Smaller Fuel Cell Could Mean Even More Exciting Racing at Atlanta Motor Speedway HAMPTON, Ga. (March 8, 2007) -- When NASCAR NEXTEL Cup Series teams converge at Atlanta Motor Speedway for next week's Kobalt Tools 500, they will have a different...
Smaller Fuel Cell Could Mean Even More Exciting Racing at Atlanta Motor Speedway
HAMPTON, Ga. (March 8, 2007) -- When NASCAR NEXTEL Cup Series teams converge at Atlanta Motor Speedway for next week's Kobalt Tools 500, they will have a different piece of hardware in their 3,400-pound machines. The NEXTEL Cup cars will be outfitted with a smaller fuel cell than the units used in 2006.
"The Cup cars raced approximately a 22.5-gallon fuel cell last year at Atlanta," said David Hoots, NASCAR managing event director. "The 2007 fuel cell holds approximately 18 gallons, plus the filler neck and vent tube."
FOX and TNT television analyst and former NASCAR NEXTEL Cup crew chief Larry McReynolds foresees a possible change in the outcome of Sunday's Kobalt Tools 500 because of the new cell.
"NEXTEL Cup cars average 4.5 miles-per-gallon," McReynolds said. "With the 22-gallon cell the teams ran in 2006, they were getting between 64 and 66 laps before having to come to pit road. Now, with the smaller cell, these guys will be running 52-54 laps, about 10 or 12 laps less than last year."
McReynolds thinks that formula will place an extra emphasis on the crews' performance during pit stops.
"Atlanta is such a fast track that if the pit crew makes a mistake on pit road forcing the driver to come back and pit again, you are going a lap or two down. That essentially ends your day," McReynolds said. "Not long ago, Jerry Nadeau ran out of fuel on the last turn of the last lap and handed the win to Bobby Labonte. With the smaller cell, we could see something crazy like that happen this year."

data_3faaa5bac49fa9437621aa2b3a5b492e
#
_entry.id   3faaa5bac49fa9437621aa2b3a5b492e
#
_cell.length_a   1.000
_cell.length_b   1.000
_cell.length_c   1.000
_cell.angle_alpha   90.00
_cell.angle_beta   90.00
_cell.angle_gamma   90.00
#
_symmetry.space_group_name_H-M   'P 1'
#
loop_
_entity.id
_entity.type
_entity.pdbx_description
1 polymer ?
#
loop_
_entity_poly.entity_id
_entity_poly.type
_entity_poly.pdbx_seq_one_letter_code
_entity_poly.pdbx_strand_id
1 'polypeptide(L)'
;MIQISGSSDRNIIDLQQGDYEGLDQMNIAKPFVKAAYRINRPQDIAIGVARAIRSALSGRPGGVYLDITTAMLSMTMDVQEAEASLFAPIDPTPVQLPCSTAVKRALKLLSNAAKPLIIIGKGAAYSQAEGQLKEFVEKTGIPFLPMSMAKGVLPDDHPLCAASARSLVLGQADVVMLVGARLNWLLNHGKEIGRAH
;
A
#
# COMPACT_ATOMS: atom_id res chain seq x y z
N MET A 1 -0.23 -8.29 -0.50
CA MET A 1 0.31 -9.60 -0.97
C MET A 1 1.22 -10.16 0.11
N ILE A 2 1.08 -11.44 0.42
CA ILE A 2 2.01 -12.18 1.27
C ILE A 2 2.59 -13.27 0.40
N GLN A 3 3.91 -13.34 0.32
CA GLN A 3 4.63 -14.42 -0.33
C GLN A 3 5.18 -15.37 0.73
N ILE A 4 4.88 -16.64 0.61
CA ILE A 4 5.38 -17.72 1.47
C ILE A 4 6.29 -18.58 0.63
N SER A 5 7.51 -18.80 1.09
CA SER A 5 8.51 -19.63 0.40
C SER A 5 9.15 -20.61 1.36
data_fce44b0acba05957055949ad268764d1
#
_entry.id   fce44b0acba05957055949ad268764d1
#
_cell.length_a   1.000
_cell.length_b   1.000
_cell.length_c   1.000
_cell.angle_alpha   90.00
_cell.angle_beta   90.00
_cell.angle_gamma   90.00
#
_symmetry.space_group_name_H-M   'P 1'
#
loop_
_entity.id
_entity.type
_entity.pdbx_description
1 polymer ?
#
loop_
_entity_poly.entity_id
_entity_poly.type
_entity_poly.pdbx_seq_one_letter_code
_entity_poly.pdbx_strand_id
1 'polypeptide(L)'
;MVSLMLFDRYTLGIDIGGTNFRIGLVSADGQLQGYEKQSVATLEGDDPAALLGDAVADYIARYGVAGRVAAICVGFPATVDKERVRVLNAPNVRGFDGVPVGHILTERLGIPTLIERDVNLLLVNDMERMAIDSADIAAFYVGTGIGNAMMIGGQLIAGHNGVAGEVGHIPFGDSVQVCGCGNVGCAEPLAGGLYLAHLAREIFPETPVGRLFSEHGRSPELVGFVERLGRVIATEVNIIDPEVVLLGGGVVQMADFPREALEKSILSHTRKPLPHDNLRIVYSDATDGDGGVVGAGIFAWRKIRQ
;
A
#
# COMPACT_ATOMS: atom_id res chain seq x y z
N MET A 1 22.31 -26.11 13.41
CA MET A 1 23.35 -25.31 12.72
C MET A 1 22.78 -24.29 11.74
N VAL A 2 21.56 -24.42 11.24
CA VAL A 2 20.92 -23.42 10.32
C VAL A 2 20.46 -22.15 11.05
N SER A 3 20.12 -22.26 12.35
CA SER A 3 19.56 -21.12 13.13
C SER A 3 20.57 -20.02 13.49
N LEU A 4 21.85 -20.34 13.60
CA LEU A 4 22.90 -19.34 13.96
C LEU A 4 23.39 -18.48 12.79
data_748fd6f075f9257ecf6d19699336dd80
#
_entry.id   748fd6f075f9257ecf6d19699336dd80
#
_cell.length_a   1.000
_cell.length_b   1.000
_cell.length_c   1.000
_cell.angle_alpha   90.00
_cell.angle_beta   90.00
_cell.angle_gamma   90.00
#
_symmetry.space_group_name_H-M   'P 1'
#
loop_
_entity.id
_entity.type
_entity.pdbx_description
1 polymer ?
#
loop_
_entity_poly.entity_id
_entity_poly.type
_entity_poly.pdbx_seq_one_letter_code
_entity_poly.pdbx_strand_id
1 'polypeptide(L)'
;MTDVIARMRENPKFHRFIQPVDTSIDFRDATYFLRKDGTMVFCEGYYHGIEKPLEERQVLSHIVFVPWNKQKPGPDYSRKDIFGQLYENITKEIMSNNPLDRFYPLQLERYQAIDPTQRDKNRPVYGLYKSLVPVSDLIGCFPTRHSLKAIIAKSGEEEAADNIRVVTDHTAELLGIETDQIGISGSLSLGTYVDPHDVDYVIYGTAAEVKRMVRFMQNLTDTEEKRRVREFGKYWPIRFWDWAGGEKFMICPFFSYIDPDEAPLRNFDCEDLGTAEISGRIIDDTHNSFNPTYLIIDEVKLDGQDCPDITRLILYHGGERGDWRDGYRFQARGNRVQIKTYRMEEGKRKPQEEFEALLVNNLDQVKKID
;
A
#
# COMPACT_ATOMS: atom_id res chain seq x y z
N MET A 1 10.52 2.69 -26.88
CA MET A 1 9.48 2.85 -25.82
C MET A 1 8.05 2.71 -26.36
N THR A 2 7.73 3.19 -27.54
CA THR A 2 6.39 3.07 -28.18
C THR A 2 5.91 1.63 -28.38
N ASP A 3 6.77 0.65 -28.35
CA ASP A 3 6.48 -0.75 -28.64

According to Donnie Wingo, who's first win as a crew chief came at Atlanta Motor Speedway with driver Morgan Shepherd in 1990, the smaller fuel cell will make things more exciting for fans, teams and drivers.
"The smaller cell is definitely going to play a part in the outcome of the race," said Wingo, the current crew chief for NEXTEL Cup rookie Juan Pablo Montoya. "When you get 10 or 15 laps into a run, you are about 25 percent out of fuel and tires, so it will affect pit strategy. Some teams might go for two tires or fuel only. The problem with that is it is easy to get off schedule with other guys and before you know it, you are a lap down."
FOX television race analyst and former championship winning crew chief Jeff Hammond agrees the smaller cell will have an impact as well.
"The smaller fuel cell will change the dynamics of the race for a couple reasons," Hammond explained. "First of all it means more stops and that means added pressure on the driver, to get on and off of pit road and Atlanta has a tough pit road to get on. It will place added pressure on the pit crews and it will also create more opportunities for crew chiefs to make errors in calculating their fuel mileage.
"The other thing it might do is provide fresher tires at the end of the race. That means guys like Kevin Harvick and Tony Stewart, who run really well on worn out tires, aren't going to have that little advantage they have in the past when the race finished under a long green run."
Atlanta Motor Speedway boasts three of the eleven closest finishes in NASCAR NEXTEL Cup history since the advent of electronic timing, more than any other track. The new fuel cell could add to the history of close finishes.
"We know Atlanta has a history of door-to-door racing and incredible finishes," McReynolds said. "Atlanta is a great track and is always a great race."